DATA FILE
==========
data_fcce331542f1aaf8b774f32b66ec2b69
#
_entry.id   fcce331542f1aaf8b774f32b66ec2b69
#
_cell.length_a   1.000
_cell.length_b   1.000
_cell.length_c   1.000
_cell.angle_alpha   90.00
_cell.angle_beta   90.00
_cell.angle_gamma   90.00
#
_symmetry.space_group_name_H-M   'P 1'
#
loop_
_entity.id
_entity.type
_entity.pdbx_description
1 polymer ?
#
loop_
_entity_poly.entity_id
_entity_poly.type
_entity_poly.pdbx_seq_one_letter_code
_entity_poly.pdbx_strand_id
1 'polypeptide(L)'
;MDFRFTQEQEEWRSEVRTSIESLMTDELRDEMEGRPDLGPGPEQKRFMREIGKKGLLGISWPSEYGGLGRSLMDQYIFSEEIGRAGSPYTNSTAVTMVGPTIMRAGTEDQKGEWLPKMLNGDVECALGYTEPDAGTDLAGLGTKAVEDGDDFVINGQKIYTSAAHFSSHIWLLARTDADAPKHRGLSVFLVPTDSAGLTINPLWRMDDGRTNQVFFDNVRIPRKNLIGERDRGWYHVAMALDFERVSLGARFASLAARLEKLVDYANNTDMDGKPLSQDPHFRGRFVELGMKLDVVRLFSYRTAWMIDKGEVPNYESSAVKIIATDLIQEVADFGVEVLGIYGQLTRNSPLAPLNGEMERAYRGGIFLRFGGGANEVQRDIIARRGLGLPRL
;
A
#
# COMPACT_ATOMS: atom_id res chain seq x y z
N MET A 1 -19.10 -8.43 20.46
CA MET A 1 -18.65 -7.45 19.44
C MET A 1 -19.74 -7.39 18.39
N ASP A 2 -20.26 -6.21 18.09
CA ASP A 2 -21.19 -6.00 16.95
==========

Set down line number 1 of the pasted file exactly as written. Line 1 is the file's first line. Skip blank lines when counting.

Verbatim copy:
data_fcce331542f1aaf8b774f32b66ec2b69